Namely Evaluating the Structure of the Research Term Paper

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namely, evaluating the structure of the research upon which scientific conclusion are drawn. More specifically, the function of a research report (article) is to inform readers about the problem being investigated, the methods used to solve the problem, the results of the investigation, and the conclusions being inferred from the results. The printed manuscript is to inform the reader, as expeditiously as possible, what was done, the outcome of the doing, and the investigator's conclusion.

In addition to the above, research reports must be succinct, objective, and crystalline. The ultimate test of an excellent research report is in its ability to be replicated by those who read it. If this criterion cannot be met, then the report is inadequate. The remainder of this review will be an analysis of a particular professional article wherein a group of nurses were interviewed and questioned with respect to their knowledge about promoting sun care from a personal perspective. Further, as stated in the assignment guidelines the paper will be pay particular attention to the following: substantive qualities (research significance, variable identification, supportive literature, conceptual framework), research methodology, research ethics, data interpretation, writing and presentation style, and quality of presentation and writing. The specific title of the article is as follows: Morrison, G. (1996). Sun exposure and skin cancer development: Nurses' attitudes, Nursing Standard. 10, 36, 39-42.

Substantive Qualities All empirical research reports, albeit medical, sociological, psychological, or educational, must first be well-defined, remindful of ambiguity, and reader friendly -- even for those who are not pundits in the subject matter being reported upon. The research article written by Morrison (1996) not only began with a weakened abstract but the title of the article did not match the stated research purpose or stated aims. The title referenced nursing attitudes toward sun exposure and cancer but the stated research purpose informed the reader that an assessment and examination would be conducted with respect to nursing attitudes toward and knowledge of sun exposure and skin cancer. The term "knowledge gap" was completely omitted from the title. Further, using the terms examination and assessment in a research investigation alerts the reader to the idea that the research is to be quantitative and, as such, will pose a quantifiable research question and testable null hypothesis. Unfortunately Morrison did not take this into account. The research reported upon ended up to as a rather loose assessment of personal nursing attitudes and content knowledge deficiency about sun exposure and skin cancer. The study should have formulated, from the beginning, a researchable question such as: To what extent does there exist a statistically significant difference in the nursing attitudes and knowledge toward the effects of sun exposure on the rate of skin melanoma. The resulting hypothesis, null form, would, therefore, have been stated as such: There exists no statistically significant difference (?<.05 or 0.01 -- depending on the validity and reliability of the measurement instrument) in nursing attitudes and content knowledge toward sun exposure and skin cancer. Without a research question and testable hypothesis there is no basis for the study and all results are declared unusable and without validity and reliability. In addition, with the absence of an identifiable research question and hypotheses the author was unable to properly identify the quantifiable variables (i.e., independent and dependent) that are necessary later on to interpret the findings listed in the report.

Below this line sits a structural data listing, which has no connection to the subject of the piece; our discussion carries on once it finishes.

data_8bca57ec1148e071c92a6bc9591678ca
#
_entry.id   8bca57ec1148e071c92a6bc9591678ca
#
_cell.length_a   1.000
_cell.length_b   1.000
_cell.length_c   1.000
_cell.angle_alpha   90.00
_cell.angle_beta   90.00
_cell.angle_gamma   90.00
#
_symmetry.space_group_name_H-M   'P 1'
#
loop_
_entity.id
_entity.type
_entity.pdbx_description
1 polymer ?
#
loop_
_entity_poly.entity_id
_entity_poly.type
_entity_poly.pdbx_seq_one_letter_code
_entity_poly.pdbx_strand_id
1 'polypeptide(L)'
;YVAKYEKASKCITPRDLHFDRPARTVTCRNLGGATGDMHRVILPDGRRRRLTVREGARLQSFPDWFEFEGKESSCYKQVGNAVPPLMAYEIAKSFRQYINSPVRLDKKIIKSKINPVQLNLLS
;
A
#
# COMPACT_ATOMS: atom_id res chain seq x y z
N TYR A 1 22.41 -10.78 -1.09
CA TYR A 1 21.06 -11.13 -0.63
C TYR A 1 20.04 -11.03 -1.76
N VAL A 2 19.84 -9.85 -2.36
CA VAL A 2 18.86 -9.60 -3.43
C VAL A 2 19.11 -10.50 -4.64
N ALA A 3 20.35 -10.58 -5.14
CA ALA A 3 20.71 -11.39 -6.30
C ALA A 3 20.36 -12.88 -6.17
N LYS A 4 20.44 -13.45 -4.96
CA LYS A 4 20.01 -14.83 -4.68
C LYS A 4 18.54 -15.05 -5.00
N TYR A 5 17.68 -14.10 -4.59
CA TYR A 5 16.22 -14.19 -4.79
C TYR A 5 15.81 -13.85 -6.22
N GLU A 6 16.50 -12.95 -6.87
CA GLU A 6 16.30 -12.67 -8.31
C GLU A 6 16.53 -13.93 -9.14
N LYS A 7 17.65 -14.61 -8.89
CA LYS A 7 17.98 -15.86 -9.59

When a research question and stated null hypothesis have been formulated it is the responsibility of the investigator to provide background information, visa via a literature review, as to the necessity of conducting the research. Although a subtle and often committed research error, the literature review should never have pre-empted Morrison's statement of aims. Literature reviews are to support the need for a study, not give rise to a study. The present study failed to produce historical information as to the need for the research. The literature review did not present, nor analyze, existing statistically significant research findings that dealt with similar issues, or the absence of issues, other than reporting a few studies that provided simple percentages with respect to sun exposure and skin cancer rates. In fact the review failed to precisely reference previous studies that would support or not support the present investigation. Most noteworthy is the fact that the present investigation presented itself as being pivotal…[continue]

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